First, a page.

Local musicians talk making it big in YYC
By Miranda Krogstad, August 2 2016 —
The Calgary Folk Music Festival not only attracts musicians from around the globe, but also features world-class acts from our own backyard. The Gauntlet spoke with a few of the local talents that have risen above the walls of our city to impress crowds on national and international stages. We asked these four pros to share some stories and advice on making it in our city.
Kris Demeanor is Calgary’s former poet laureate. Besides being a mean lyricist and songwriter, he’s a skilled musician and storyteller.
The Dudes are a rock band that, despite their tough appearance, have gained the love and support of Calgarians through their witty and light-hearted lyrics. Band members Dan Vacon and Brock Geiger have made serious strides since their humble beginnings, now touring and playing on radio stations across the nation.
Michael Bernard Fitzgerald is a pop-folk musician who got his big start in our city through songwriting contests put on by local organizations like X92.9 and the Ship and Anchor. He has since travelled around Canada and the U.S., spreading his music to wider reaches every day.
The Gauntlet: What was your life like before success?
Demeanor: In high school, my buddies and I got together and formed a band called Alchemy, which is a pretty embarrassing name. We were entertaining and we put it all out there, but at a certain point, after five years of just plugging it out through high school and university, we just all had to look at each other and go, “It’s not gonna happen.”
Vacon: I went to Mount Royal [University] and took broadcasting ‘cause I wanted to be just like Dave Coulier and John Stamos from – what’s that stupid show? – Full House. They all wrote radio jingles, and I was like, “that could be me, I like musics! Look how fun their lives look!”
Fitzgerald: I went down to the University of Lethbridge and was taking theatre. And then I like to say that I “workshopped” at the University of Calgary after that. What that means is I took a full course load of general studies at the U of C, and I dropped all of it. So I only spent two weeks at the U of C. I call it a workshop.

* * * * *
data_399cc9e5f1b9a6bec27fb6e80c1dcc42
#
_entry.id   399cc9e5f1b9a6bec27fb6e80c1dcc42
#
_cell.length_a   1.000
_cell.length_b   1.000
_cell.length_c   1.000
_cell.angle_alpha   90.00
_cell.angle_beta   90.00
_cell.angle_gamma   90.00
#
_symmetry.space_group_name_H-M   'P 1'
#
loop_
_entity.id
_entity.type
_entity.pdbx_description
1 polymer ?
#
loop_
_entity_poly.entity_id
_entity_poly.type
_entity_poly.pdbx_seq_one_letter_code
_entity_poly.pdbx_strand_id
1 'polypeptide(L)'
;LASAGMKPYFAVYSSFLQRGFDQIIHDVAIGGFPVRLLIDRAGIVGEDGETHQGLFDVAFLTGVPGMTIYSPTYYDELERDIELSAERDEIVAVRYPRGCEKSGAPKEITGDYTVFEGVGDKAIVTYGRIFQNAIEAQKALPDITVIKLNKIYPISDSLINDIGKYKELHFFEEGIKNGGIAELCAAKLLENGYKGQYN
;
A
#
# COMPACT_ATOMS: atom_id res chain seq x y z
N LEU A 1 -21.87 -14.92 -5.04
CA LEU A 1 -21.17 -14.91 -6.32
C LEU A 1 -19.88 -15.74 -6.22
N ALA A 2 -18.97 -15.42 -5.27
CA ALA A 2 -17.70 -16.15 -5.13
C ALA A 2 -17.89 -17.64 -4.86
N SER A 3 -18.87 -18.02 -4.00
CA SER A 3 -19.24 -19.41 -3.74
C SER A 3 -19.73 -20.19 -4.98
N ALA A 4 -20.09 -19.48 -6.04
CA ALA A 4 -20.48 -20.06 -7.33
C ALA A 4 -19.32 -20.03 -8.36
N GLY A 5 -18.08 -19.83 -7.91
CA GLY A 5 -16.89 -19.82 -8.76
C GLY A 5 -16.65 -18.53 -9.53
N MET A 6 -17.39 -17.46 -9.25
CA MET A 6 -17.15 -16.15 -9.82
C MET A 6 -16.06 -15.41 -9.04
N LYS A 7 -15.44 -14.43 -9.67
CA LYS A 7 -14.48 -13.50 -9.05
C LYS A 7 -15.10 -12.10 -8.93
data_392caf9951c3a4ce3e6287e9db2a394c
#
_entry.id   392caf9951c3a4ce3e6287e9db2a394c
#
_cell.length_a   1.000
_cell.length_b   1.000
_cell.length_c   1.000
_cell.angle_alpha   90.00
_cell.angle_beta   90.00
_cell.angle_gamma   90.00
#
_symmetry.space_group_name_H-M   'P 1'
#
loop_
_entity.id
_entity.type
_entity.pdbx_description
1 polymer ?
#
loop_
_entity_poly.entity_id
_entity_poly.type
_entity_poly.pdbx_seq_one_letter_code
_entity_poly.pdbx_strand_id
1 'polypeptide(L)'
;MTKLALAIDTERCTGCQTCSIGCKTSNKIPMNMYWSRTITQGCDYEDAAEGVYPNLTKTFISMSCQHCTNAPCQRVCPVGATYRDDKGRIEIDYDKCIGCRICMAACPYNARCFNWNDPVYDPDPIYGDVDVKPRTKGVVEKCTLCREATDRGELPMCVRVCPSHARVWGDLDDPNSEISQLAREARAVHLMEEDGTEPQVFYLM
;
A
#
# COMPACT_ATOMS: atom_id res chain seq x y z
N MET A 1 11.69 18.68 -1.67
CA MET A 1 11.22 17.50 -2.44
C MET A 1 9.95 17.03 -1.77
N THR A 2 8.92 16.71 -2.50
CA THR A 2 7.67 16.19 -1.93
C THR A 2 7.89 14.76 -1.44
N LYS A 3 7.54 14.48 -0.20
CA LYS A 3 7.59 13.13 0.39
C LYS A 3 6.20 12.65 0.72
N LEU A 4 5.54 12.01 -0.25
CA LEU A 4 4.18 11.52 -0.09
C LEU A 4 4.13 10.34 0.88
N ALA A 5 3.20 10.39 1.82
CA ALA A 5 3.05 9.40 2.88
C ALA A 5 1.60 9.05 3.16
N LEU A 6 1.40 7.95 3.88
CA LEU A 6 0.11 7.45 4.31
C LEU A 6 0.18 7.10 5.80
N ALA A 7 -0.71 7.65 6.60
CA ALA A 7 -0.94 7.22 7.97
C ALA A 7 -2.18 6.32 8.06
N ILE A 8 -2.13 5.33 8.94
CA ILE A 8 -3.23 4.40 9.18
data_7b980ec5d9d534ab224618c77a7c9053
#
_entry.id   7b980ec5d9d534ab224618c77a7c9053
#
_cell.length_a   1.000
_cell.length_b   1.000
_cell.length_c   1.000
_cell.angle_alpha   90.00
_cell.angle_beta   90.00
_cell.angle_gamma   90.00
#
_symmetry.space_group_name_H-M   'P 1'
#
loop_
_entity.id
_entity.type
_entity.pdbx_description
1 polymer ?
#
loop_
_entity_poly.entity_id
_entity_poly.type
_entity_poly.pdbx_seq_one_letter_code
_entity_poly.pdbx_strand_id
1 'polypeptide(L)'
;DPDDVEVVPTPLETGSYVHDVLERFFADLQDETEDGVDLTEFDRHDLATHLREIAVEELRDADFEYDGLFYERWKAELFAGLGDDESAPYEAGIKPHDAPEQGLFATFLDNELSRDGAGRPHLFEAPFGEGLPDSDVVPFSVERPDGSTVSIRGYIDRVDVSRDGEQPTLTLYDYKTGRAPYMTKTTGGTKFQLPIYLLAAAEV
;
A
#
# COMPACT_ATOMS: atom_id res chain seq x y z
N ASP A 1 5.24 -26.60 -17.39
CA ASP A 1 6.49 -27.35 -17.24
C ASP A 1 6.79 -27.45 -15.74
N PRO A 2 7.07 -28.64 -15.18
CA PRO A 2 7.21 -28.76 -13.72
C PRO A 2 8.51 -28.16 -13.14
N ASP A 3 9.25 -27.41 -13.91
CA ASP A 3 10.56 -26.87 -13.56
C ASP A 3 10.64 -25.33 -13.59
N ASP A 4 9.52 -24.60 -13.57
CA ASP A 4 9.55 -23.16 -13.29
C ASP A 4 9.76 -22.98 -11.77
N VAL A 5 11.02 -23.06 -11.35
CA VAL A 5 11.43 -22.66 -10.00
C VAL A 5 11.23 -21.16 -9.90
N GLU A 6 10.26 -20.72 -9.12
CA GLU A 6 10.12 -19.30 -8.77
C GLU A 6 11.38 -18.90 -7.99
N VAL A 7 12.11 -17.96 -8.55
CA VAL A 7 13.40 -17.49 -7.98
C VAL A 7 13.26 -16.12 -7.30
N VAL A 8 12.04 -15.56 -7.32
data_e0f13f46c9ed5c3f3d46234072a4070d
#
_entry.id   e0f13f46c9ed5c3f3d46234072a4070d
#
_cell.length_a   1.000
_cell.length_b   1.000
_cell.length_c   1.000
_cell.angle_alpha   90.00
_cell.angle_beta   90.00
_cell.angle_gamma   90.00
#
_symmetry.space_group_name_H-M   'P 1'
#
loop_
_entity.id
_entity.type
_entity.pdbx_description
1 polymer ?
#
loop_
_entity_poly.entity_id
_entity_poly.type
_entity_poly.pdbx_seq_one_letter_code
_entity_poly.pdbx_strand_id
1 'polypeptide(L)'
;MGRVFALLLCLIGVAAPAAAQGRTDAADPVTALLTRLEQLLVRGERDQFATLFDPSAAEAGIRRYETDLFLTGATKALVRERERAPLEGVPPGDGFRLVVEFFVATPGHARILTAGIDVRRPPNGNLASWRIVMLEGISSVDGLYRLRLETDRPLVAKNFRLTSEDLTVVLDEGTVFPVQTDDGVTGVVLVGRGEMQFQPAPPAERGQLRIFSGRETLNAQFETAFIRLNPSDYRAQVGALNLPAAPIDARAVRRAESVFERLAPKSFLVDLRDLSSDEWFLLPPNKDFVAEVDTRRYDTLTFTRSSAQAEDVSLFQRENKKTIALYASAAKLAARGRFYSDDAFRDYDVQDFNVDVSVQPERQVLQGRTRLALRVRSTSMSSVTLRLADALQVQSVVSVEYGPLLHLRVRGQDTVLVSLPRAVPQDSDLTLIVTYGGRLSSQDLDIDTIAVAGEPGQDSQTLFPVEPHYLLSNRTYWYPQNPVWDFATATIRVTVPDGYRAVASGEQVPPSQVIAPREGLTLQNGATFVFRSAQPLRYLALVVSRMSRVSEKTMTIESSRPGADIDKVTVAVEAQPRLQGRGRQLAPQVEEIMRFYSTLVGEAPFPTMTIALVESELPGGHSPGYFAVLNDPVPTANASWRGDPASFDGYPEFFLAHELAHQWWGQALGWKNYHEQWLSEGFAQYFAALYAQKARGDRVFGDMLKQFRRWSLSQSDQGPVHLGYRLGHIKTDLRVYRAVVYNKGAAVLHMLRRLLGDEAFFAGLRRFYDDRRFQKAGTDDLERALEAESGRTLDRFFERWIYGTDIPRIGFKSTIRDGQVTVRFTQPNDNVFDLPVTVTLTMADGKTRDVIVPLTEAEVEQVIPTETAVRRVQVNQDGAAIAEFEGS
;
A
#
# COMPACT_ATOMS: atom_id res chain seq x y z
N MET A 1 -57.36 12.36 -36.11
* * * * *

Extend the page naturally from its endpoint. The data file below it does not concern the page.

G: What did you major in?
Demeanor: English Literature.
Geiger: Film Studies.
G: Can you tell me about education outside the classroom?
Demeanor: [Busking in Europe] was probably the formative time, because that’s where my style came in — my kind of more aggressive, jackhammer-style guitar playing. Stomping my foot, projecting a lot vocally, being able to play with other people, knowing when to back off and when to step in — it was like education by jumping in the deep end.
Vacon: When we “started” started, where the Drum and Monkey is right now used to be a bar called The Works. We sucked and they knew it. We had no fans, we’d mostly drive people out of the bar. But they knew that we lived wicked close, so if a band cancelled, or if they had an opening, they just had my phone number and were like, “Ah, let’s whip the Dudes up. I know they’ll be here in 15 minutes if we need them.”
Fitzgerald: The best education I receive on the daily is subtle stuff. Sometimes there’s something you need to hear that’s in your interaction at the coffee shop. Often they don’t even know what they’ve opened or unlocked in you. So that’s something I’ve tried to adapt to and adopt in my life. That learning can happen anytime.
G: What is the worst day job you’ve ever taken?
Demeanor: I was doing the midnight to noon shift in this northeast industrial park where they make plastic wrap on this thing called the “extruder.” [It was] this big green machine that you’d feed with these plastic pellets into a big funnel, and then it would heat them up and it would turn them into giant, industrial-sized plastic wrap and it would put them onto spools and then you’d have to pick up the spools and take them off and stack them in the corner. And I remember I made $5.50 an hour to do that.